2019 RUIAC Symposium: Reclamations of Practice
Reclamations of Practice: 3rd Annual Symposium on Indigenous Arts in the Academy
Thursday 28 November 2019, 10:00am – 5:00pm, Southbank Campus, Red Shed Building 871
Convenors: Tiriki Onus and Sally Treloyn
Reclamation, revitalisation, recovery, rematriation and repatriation are terms often used by artists and researchers in contemporary Australia and other settler states in relation to practicing and researching cultural heritage arts. For communities past, present and future, for collecting institutions, the academy, society as whole, and for individual actors and subjects (Indigenous and settler), much is at stake in reclamations of cultural knowledges, materials, practices and technologies: artistic traditions and technologies; individual and community wellbeing; family, community and national histories and futures; and local and international relationships.
Following a three-day ceremony of diplomacy on Yalukit Wilam where artists-researchers share their practices, presenters and discussants will consider the complex knowledges and work of reclamation with digital, emotional, corporeal, place-based, performed/practiced and inscribed materials. The Symposium will explore: What knowledges and materials can be reclaimed from the academy and how? What roles can Indigenous and allied settler artist-researchers play in the processes and work of reclamations? What roles can digital technologies play? How can knowledges and materials, once reclaimed, be safely and ethically repatriated to their countries and communities of practice? What role does reclamation play in wellbeing? And, what roles can knowledges, once reclaimed, play in the academy?
Reclamations of Practice is an event hosted by the Research Unit for Indigenous Arts and Culture at the Faculty of Fine Arts and Music, supported by the Wilin Centre for Indigenous Arts Cultural Development and the ARC Future Fellowship Singing the Future: Assessing the effectiveness of repatriation as a strategy to sustain the vitality of Indigenous song.
09:30 Registration, coffee and tea
10:00 Acknowledgement; University Welcome – Padmini Sebastian (Director, Civic and Community Engagement, Chancellery (Engagement)); Symposium Opening: Tiriki Onus and Sally Treloyn (Co-Directors, Research Unit for Indigenous Arts and Cultures)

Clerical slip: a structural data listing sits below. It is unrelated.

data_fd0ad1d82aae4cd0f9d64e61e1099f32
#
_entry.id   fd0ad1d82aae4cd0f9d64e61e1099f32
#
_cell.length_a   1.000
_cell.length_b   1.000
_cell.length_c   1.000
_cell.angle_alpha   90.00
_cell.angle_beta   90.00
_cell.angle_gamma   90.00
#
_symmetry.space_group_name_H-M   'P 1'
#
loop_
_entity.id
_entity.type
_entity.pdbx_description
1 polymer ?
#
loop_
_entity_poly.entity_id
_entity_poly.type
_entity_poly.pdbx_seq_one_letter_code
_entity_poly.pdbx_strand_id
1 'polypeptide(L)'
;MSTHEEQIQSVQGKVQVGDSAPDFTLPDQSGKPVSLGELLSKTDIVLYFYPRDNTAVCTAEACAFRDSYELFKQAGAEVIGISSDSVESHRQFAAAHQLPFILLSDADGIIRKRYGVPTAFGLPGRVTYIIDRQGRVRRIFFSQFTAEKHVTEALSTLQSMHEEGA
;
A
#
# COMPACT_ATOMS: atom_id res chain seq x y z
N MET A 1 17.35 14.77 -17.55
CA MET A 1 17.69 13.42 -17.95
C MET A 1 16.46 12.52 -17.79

Session 1 – Keynote
10:15 N’Arweet Carolyn Briggs (Boonwurrung Foundation)The Boonwurrung Welcome
11:00 Morning tea
11:30 Clint Bracknell (Associate Professor, Vice-Chancellor’s Teaching and Research Fellow, Edith Cowan University) New Songs, Old Style: Archives and creativity
12:00 Rona Charles, John Divilli, Lloyd Nulgit, Pete O’Connor, with Sally Treloyn (Winun Ngari, Wilinggin, Dambimangarri Aboriginal Corporations, Mowanjum Art and Culture Centre, and the University of Melbourne) Junba Strong: A ten-year archive and dance-song revitalisation partnership in review
12:30 Tiriki Onus (Associate Dean Indigenous, Faculty of Fine Arts and Music, University of Melbourne) Reclaiming Biganga and other things: Immateriality of Material knowledges
01:30 Printmaking Panel, chaired by Megan McPherson
02:00 Rupert Manmurulu, Renfred Manmurulu, Reuben Brown, Isabel O’Keeffe and Ruth Singer (Goulbourn Island, University of Sydney and University of Melbourne) Musical Dialogues with the Archives: the Use of Song Recordings to Inform Manyardi Ceremony of Western Arnhem Land
02:30 Fred Gesha, James Howard, Rheannan Port, and others (University of Melbourne, Indigenous Graduate Researcher Training Program) Roundtable discussion: Researching arts across time, place and people
03:30 Symposium Close and Dance Ground Opening
Symposium on Indigenous Arts in the Academy. Photos by Mireille Stahle, University of Melbourne. All rights reserved.